Yesterday I had an interesting (and thought provoking) conversation with one of my clients about transparency in real estate marketing and how it can affect home sales. I had recently photographed a listing for her and she took the time to provide me with some of the backstory…
Her clients (the sellers) had purchased the home just a few months prior to deciding to sell it as they missed their old community. The agent explained that her clients had searched for some time in order to find the “perfect home” for the next step of their journey. At the time of their search, this home had been on the market for approximately 4 months. There was only one photo provided – that of the exterior. The agent said that they all expected the interior to be in dire need of repairs and poor condition. They were all shocked when they toured the entire property as it was not at all what they had expected – instead the home had been meticulously maintained and needed very few things done to match their particular tastes. They excitedly purchased it and moved in quickly.
Several months later they concluded that, unfortunately, they were not as happy in their new location as they had anticipated. There was nothing wrong with the home, the neighborhood, or the community. They simply didn’t feel as “connected” as they had in their previous home. So the decision was made to sell the property and try to find another home closer to their old community.
My client secured the listing and requested photography services. A total of 30 photos were provided, both inside and out, as well as a virtual tour of the property. The photos and tour were uploaded to MRIS, Realtor.com, YouTube, numerous social media sites and additional real estate sites. The home sold within 7 days of hitting the market.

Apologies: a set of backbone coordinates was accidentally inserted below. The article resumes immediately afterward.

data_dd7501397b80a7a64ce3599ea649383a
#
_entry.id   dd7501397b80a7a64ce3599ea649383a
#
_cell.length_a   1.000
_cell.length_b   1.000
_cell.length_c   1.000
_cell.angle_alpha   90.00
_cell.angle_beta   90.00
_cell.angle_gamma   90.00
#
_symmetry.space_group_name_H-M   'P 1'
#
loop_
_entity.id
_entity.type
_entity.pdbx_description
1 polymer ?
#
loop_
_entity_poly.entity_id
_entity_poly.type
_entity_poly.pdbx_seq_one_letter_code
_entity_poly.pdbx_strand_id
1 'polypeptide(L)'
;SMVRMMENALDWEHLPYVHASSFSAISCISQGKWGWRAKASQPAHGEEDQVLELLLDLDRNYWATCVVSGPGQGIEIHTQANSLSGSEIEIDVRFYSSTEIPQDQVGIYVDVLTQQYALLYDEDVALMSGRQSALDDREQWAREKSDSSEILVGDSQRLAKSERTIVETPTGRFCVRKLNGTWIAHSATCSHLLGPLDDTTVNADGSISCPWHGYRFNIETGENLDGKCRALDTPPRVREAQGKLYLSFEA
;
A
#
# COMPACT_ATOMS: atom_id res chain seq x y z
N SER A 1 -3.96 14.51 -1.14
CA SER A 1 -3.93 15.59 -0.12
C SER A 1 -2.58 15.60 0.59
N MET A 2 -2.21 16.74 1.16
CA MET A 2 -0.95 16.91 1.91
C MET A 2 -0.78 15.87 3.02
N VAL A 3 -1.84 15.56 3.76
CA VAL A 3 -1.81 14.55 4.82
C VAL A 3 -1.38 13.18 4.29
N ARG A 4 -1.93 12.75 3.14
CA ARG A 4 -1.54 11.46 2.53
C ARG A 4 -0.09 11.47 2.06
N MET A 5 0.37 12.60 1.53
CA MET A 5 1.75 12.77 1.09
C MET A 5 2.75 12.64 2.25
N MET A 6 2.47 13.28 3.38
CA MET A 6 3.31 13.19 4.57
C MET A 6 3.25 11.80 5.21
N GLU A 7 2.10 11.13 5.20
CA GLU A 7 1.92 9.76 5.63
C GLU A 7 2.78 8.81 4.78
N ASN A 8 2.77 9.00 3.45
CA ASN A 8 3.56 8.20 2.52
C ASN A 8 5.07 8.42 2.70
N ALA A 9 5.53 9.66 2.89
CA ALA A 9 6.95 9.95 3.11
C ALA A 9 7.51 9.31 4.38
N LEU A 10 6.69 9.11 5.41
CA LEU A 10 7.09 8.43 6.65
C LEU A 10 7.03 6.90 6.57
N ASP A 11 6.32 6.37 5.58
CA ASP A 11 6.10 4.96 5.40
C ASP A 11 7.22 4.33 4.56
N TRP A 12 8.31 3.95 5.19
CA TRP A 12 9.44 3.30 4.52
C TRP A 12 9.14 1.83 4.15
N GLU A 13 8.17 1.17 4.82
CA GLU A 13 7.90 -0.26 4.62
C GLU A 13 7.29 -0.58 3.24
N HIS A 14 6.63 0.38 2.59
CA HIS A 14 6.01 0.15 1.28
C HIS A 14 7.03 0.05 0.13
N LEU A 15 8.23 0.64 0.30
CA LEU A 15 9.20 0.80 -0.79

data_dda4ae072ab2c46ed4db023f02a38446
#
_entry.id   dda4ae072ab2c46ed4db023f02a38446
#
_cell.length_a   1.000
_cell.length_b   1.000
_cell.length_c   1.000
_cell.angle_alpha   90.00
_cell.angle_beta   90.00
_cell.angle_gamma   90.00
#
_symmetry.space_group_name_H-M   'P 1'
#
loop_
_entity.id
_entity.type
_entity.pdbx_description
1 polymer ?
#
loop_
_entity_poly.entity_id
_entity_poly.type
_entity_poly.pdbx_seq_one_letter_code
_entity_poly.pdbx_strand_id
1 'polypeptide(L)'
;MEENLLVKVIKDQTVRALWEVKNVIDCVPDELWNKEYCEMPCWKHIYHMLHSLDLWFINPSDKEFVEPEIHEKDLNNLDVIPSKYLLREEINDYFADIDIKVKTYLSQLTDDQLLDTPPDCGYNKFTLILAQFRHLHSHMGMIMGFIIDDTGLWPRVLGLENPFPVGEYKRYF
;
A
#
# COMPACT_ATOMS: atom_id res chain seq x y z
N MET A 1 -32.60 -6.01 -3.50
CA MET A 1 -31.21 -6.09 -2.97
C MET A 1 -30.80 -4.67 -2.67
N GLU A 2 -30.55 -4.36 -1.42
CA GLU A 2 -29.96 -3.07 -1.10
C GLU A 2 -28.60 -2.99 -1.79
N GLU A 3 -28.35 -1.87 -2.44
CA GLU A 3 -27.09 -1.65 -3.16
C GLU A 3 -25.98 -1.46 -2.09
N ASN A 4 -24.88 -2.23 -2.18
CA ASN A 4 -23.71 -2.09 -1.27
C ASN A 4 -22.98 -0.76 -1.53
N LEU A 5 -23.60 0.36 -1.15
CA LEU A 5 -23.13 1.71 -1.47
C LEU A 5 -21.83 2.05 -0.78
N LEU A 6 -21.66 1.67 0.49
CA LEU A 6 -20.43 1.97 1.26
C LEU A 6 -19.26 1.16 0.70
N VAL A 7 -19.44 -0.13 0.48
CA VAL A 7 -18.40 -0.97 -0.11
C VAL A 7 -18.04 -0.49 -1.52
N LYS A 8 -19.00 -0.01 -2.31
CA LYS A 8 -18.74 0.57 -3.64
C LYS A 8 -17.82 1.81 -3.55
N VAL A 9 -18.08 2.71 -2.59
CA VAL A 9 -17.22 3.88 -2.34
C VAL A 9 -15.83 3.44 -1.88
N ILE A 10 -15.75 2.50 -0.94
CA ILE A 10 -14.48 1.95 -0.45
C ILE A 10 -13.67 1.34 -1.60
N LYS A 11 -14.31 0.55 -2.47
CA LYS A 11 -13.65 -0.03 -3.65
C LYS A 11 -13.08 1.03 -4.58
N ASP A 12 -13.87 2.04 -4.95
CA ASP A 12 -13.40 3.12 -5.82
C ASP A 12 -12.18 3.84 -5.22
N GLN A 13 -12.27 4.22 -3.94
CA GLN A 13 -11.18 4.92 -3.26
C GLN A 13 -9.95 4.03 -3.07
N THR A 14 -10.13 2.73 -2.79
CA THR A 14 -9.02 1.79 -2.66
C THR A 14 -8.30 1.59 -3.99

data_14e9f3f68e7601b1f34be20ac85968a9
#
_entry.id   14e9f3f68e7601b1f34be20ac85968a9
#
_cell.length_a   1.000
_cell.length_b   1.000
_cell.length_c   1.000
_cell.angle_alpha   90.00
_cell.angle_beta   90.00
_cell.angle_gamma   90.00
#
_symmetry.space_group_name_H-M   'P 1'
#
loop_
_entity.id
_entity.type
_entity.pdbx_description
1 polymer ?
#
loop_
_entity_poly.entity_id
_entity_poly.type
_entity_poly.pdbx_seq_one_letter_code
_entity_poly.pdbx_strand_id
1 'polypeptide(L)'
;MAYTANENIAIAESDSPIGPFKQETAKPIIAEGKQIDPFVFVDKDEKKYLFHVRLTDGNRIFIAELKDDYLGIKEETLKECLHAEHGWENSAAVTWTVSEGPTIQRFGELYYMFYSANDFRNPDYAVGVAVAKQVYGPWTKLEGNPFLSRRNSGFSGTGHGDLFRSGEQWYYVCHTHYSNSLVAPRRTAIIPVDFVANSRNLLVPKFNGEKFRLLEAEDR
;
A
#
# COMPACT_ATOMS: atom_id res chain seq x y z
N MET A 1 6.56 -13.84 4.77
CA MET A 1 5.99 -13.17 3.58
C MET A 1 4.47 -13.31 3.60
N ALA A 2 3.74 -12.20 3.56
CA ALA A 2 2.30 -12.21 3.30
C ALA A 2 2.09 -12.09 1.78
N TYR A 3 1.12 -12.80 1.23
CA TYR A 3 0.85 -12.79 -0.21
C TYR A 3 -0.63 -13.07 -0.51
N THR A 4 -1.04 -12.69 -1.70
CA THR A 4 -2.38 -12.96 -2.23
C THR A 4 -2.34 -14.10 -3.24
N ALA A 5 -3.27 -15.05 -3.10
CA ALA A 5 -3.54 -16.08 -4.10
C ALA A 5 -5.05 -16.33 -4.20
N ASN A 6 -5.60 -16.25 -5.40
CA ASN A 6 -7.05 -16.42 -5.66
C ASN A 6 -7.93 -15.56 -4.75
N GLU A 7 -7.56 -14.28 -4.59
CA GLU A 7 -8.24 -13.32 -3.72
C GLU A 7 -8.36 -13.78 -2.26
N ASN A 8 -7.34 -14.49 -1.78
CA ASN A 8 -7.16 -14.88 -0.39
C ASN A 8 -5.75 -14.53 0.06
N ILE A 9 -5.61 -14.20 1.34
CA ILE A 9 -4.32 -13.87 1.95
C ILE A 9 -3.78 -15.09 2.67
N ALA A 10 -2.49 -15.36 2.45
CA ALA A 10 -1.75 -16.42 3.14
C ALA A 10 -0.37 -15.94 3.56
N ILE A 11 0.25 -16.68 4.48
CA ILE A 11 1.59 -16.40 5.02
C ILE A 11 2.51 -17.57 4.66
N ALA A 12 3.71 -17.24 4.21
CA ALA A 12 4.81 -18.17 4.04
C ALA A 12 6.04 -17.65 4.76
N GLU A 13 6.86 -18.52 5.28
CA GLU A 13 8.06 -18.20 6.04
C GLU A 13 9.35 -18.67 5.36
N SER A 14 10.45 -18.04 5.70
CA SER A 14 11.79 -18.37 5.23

The agent shared that she had had a conversation at some point with the previous listing agent about the lack of photos which were previously provided with the listing. The previous agent asked why anyone would go look at a property when all of the photos were online to be seen. Any potential buyers certainly would not have a need to visit the property in person! Given that my client used 30 photos to market the property in a variety of media and sold the property in 1 week, the previous agent’s rationale certainly does not support her argument that no one would visit the home or have any reason to if additional photos were provided. Instead, it seems that many potential buyers may have not given the property any consideration at all as they possibly thought the lack of photos indicated there were some defects with the property which were not attractive.
We live in a world in which transparency is expected and has become the norm for many things. At one time, real estate marketing consisted of ‘books’ of listings that could only be viewed with an agent. Then a single exterior photo was provided with some narrative description. Today we provide numerous photos, virtual tours, video, aerial photography, floor plans, professionally designed brochures, etc. This type of transparency appears to be beneficial as the buyers are able to select the homes they are most interested in and will then contact an agent to investigate the home further. Often, this leads to faster property sales – saving both the seller and listing agent money as it costs more every day that the property is on the market.
Are you being transparent in your marketing to potential buyers? If not, how is this affecting your sales?